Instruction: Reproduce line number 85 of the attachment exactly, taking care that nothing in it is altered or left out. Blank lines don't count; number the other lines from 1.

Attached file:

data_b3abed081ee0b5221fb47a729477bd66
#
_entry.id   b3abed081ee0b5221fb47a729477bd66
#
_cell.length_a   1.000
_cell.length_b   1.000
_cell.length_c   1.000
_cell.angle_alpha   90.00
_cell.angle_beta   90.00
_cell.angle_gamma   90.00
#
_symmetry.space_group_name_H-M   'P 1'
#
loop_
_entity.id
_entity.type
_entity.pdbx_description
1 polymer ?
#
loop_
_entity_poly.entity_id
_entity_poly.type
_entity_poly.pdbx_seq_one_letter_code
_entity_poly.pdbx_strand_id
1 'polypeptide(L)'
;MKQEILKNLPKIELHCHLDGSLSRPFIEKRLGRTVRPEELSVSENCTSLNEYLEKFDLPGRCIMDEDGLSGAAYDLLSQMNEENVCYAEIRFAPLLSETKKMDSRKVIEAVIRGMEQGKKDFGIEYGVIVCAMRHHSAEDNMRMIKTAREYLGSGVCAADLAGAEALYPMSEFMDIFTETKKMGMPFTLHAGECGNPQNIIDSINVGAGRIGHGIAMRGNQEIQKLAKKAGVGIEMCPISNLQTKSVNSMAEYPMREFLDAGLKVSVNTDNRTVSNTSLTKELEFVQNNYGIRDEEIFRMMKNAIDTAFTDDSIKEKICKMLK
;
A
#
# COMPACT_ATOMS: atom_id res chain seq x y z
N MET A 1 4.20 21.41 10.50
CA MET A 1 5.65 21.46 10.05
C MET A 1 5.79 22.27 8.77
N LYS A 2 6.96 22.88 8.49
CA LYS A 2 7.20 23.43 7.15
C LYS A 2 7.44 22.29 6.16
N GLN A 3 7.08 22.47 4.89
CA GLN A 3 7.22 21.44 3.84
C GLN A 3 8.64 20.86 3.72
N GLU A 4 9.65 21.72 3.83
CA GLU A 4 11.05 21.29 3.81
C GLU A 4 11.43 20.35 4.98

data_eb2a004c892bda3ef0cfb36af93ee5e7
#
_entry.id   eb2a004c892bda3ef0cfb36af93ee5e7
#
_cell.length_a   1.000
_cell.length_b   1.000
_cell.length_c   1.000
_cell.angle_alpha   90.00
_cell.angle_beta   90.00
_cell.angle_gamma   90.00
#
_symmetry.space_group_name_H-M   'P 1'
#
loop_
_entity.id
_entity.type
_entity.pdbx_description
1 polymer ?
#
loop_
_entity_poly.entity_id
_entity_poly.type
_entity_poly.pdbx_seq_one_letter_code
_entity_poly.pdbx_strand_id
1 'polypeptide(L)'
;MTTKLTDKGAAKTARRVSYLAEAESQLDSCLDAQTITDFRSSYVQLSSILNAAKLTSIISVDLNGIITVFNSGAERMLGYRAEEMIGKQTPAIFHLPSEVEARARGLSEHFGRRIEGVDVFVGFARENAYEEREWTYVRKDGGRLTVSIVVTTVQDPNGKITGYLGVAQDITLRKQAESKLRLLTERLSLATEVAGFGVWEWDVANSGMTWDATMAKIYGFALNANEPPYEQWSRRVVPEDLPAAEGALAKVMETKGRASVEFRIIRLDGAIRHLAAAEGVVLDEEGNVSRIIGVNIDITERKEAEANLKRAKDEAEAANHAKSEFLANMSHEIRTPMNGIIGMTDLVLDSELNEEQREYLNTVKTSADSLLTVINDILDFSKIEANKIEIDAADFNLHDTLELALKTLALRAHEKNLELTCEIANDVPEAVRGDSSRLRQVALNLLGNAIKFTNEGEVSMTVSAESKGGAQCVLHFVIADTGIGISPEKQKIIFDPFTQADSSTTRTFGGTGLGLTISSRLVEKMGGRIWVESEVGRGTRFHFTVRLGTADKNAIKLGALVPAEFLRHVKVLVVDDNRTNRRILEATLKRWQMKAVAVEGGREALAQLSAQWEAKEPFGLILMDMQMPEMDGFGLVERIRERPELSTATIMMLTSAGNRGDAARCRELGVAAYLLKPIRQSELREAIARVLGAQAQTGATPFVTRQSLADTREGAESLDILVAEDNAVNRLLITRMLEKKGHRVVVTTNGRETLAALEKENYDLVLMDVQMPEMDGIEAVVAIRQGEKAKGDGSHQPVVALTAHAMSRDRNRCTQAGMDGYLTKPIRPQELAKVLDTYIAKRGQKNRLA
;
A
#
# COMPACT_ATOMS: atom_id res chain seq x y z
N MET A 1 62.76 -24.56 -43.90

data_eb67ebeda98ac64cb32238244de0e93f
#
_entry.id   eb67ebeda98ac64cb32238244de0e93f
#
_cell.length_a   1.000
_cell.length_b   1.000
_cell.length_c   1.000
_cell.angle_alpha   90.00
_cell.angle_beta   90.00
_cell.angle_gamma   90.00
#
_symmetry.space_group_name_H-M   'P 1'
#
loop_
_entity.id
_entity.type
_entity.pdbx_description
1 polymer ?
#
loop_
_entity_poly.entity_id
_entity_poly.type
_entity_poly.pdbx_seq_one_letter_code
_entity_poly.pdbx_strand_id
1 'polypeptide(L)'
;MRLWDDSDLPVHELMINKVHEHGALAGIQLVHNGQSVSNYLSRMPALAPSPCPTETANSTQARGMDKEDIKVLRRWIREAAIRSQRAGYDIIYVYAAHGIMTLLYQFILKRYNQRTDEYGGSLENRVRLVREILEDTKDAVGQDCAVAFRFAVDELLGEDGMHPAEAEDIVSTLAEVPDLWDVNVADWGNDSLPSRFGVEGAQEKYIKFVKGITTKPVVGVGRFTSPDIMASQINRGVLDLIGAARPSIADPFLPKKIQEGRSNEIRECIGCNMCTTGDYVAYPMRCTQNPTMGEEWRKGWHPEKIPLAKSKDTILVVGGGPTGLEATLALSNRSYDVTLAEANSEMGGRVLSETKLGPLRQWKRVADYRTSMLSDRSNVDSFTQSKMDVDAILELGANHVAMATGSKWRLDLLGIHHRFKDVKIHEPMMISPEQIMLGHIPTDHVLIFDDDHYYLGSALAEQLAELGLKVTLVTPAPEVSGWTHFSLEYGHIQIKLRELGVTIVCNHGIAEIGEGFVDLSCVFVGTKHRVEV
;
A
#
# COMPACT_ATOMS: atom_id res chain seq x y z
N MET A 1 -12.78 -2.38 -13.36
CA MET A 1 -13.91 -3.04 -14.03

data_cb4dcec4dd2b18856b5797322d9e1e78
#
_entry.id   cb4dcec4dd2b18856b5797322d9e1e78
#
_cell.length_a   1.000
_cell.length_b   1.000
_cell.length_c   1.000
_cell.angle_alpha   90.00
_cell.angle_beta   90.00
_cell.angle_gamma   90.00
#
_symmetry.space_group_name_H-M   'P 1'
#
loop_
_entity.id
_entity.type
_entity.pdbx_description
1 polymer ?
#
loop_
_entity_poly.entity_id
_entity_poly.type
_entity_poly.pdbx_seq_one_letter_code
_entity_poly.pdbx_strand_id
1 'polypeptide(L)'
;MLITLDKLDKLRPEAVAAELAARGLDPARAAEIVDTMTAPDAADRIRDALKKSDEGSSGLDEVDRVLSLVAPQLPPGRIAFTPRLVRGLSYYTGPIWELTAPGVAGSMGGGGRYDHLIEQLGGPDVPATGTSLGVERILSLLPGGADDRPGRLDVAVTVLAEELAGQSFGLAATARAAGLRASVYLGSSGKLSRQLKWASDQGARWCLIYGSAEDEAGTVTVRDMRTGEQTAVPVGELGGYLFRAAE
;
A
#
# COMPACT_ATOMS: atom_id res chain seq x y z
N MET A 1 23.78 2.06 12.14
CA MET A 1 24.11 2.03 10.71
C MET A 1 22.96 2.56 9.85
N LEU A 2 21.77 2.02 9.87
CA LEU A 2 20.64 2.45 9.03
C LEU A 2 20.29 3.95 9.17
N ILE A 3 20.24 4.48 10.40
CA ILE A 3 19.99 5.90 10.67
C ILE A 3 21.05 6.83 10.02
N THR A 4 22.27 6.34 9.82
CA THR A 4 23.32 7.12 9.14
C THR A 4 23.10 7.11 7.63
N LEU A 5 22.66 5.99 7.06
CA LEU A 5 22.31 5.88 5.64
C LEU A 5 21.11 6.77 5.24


_symmetry.space_group_name_H-M   'P 1'